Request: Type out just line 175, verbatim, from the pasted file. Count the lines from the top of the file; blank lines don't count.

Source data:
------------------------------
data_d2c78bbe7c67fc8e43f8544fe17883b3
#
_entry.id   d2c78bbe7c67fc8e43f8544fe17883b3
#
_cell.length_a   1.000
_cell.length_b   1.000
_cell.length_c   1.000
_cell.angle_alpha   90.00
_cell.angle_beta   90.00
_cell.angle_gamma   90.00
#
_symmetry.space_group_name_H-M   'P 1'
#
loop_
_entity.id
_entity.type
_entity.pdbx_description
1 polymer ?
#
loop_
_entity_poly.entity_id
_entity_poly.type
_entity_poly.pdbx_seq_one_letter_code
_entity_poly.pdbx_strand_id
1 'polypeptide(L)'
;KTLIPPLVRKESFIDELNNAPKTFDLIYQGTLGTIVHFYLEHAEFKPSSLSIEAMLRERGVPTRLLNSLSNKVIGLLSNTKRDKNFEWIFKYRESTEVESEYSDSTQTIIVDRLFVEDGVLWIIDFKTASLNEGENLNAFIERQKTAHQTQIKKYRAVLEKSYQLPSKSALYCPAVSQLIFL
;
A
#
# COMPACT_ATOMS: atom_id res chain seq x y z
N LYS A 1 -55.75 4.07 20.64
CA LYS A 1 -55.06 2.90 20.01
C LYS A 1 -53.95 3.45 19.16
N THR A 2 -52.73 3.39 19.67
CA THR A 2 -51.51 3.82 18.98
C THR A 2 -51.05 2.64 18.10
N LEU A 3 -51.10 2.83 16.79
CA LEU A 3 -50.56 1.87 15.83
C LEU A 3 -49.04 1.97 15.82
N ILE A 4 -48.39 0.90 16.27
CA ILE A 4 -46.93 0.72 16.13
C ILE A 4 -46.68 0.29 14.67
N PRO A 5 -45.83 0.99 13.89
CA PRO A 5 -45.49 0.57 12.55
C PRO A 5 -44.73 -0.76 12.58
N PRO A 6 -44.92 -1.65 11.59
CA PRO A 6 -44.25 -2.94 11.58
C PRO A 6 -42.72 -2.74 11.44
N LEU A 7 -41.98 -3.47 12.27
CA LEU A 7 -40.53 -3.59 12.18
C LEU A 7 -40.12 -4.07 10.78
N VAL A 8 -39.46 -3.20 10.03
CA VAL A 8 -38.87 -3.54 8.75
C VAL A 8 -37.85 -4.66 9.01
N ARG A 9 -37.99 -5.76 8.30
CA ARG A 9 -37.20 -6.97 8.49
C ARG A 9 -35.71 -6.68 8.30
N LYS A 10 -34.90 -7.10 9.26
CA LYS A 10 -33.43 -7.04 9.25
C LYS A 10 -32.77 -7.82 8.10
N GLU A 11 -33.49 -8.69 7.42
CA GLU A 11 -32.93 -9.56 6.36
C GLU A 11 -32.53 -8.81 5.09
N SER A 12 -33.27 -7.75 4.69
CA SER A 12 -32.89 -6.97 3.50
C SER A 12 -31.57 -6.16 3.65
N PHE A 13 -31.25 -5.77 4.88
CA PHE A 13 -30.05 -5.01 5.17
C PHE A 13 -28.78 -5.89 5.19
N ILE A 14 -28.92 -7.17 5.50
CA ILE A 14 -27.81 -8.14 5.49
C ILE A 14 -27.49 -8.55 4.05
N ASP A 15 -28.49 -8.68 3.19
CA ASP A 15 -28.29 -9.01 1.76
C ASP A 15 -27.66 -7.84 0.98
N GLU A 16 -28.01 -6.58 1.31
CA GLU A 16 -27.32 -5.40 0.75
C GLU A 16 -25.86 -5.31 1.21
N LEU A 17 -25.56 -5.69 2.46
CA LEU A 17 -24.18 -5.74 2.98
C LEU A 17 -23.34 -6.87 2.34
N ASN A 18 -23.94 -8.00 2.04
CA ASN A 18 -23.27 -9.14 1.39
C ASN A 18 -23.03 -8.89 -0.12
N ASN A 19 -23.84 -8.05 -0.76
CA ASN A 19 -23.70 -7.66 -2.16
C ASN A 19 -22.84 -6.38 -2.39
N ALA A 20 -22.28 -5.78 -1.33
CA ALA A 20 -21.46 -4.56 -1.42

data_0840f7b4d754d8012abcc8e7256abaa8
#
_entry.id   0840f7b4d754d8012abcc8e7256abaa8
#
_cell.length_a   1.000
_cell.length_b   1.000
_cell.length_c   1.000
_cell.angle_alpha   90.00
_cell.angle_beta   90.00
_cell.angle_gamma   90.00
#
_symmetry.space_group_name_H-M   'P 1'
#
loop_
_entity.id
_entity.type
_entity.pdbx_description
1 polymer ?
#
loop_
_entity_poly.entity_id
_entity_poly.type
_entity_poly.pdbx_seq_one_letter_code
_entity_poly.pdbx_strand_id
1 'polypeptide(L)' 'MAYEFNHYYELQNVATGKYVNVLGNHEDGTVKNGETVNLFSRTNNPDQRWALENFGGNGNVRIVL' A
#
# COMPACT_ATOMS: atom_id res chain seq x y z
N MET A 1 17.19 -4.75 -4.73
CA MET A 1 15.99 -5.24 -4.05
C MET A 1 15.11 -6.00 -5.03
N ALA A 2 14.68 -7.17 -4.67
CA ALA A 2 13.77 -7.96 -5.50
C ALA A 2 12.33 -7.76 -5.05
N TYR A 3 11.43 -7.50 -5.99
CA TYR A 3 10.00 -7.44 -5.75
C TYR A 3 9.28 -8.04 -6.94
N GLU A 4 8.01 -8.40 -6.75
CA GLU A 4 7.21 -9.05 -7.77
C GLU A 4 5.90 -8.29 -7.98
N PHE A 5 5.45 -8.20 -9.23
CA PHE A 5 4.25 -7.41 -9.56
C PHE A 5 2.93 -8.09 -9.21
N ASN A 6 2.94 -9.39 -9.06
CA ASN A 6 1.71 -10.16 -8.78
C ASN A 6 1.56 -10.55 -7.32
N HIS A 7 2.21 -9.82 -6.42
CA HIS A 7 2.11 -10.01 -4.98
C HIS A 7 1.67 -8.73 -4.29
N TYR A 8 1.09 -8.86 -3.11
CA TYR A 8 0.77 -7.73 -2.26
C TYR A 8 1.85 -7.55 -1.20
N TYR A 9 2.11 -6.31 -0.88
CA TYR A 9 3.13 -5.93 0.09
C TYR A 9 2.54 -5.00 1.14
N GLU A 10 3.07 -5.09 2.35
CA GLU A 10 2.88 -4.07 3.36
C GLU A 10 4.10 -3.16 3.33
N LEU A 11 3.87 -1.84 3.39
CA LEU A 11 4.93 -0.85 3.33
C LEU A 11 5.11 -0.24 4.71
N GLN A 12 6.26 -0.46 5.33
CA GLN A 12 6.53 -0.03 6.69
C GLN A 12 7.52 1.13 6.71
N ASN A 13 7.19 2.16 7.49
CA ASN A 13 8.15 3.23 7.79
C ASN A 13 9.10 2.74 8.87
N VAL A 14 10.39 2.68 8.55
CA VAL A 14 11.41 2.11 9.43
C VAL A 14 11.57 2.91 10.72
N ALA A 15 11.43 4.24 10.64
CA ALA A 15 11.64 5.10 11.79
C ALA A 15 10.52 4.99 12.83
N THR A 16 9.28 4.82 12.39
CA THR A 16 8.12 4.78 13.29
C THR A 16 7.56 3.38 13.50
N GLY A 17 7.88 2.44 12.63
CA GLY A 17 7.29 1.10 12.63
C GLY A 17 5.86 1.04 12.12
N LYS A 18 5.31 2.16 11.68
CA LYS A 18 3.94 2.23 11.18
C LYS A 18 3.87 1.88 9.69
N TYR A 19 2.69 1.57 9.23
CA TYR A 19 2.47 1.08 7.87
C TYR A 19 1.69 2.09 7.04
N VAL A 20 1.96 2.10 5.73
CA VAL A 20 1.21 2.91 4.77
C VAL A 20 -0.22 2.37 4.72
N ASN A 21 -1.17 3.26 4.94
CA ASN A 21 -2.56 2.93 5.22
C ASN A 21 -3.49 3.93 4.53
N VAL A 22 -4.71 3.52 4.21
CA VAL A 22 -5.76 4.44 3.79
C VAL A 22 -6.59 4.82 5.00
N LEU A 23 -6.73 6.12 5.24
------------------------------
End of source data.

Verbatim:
CA VAL A 20 1.21 2.91 4.77